Sure, they don’t hold their shape quite as well as more expensive options, and they also have a habit of staining more easily, but they manage to exceed expectations at such a low price.
Watercolor Brushes Buyers Guide
Factors to Consider
Watercolor brushes come in different shapes because different shapes are better suited to different techniques. We break it down into the most important categories: detail work, versatility, and wash work.
Round brushes are a good basic choice for detail work; even better, though, are spotter and rigger brushes. These brushes are particularly useful when you need to paint a lot of detail.
A spotter brush can be considered to be similar to a round brush, but gives you more control due to containing shorter bristles. If you need to paint very fine details, there is no better choice.
A rigger brush is round in its shape but features very long bristles. This is key if you need to paint continuous lines, like grass, for example.
There’s no doubt that round brushes are the most versatile. As mentioned above, they can be used for detail work but also broader strokes and washes.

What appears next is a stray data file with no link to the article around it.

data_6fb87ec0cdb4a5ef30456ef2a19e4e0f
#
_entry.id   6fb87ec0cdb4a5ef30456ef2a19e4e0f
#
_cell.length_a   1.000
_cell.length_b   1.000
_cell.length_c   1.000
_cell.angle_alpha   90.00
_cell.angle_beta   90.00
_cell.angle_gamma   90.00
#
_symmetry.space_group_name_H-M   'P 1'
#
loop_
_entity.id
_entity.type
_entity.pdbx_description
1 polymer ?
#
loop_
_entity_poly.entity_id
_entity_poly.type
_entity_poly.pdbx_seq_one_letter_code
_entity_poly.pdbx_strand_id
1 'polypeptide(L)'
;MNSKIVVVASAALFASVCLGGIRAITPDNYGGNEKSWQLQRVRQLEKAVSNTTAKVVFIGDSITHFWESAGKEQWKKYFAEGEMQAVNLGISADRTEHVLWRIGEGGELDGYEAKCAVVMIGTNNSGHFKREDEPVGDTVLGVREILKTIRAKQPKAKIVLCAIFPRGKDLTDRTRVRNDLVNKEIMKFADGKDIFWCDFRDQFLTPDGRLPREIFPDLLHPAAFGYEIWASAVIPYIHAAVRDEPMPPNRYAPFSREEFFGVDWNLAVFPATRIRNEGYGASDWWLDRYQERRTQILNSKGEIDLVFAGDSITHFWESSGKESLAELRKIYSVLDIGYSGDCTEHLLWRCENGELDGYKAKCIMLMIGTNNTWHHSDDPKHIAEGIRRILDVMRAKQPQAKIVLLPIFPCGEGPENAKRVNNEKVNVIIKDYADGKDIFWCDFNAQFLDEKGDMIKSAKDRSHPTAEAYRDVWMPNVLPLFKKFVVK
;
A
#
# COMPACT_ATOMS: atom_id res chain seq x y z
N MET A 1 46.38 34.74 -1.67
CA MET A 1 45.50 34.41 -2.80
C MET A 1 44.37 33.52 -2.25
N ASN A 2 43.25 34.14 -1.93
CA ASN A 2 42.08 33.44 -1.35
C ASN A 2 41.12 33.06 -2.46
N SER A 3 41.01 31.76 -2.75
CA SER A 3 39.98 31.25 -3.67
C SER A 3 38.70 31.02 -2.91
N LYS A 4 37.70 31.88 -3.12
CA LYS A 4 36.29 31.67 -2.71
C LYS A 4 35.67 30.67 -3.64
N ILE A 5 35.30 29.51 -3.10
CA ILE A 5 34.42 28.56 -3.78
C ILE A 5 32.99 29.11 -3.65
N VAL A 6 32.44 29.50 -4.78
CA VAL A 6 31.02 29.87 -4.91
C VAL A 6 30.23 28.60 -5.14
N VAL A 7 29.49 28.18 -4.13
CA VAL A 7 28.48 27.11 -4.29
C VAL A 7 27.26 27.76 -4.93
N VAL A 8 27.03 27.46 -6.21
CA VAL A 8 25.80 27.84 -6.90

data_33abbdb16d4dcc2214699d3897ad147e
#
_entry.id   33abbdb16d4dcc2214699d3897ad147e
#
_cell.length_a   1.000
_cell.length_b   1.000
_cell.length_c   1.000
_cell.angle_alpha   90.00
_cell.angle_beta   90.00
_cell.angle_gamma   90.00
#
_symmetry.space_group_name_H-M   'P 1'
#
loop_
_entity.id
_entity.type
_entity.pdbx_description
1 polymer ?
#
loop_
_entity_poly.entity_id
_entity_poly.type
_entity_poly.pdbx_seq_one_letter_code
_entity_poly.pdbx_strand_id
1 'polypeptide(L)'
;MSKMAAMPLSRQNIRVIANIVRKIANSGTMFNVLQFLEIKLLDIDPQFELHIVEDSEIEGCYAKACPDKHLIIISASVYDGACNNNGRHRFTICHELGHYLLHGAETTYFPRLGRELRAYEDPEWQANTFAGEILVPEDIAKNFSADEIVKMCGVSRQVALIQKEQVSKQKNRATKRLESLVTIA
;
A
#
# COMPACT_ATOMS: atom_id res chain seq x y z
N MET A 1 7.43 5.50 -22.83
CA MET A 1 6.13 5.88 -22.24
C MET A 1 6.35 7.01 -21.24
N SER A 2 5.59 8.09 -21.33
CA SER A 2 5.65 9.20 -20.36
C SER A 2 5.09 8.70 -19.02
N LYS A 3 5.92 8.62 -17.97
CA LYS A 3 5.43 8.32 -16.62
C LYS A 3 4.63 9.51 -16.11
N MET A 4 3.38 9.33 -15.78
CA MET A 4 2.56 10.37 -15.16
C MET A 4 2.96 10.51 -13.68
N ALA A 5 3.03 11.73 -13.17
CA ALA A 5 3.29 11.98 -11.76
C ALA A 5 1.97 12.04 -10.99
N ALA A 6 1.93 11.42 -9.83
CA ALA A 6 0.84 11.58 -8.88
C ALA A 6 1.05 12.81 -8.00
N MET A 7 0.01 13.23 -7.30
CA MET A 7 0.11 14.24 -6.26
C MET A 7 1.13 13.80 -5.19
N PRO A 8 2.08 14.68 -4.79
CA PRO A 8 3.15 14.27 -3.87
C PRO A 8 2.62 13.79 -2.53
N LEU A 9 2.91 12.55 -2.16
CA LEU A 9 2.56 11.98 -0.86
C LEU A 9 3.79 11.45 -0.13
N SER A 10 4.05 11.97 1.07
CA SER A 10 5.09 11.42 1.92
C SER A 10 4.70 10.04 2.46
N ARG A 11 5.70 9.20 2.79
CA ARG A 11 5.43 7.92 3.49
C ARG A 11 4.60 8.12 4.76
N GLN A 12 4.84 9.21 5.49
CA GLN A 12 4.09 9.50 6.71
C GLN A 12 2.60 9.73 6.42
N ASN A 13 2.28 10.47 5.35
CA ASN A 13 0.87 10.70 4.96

Flat brushes are another good choice, although their versatility isn’t quite as comparable to round brushes. They come in handy for strong linear strokes and washes.
Wash brushes can be considered to be similar to flat brushes, but are wider. There are mop and hake brushes to choose from. Mop brushes may be made from goat or squirrel hair, and contain plenty of soft hair. Hake brushes are oriental-style brushes made of goat hair. They are even softer than mop brushes and are ideal for large washes.
Watercolour brushes can be short or longer. Brushes that have short handles are a good choice for beginners because it gives them the ability to maintain control when first starting out. Longer handles, on the other hand, give an artist more brush control over the tightness of their strokes.
While the type of material a watercolor brush goes a long way in determining its longevity and performance, how the brush is stored is also important. It’s key to store brushes with their bristles in the correct shape – i.e. not bent or splayed.
It’s always a good idea to store your brushes in a hard case. So if the ones you purchase do not come with one, we recommend purchasing a case that that can protect them and keep their shape intact.
Watercolor brushes can be made of several different kinds of materials. Here we discuss the most common, including each pros and cons.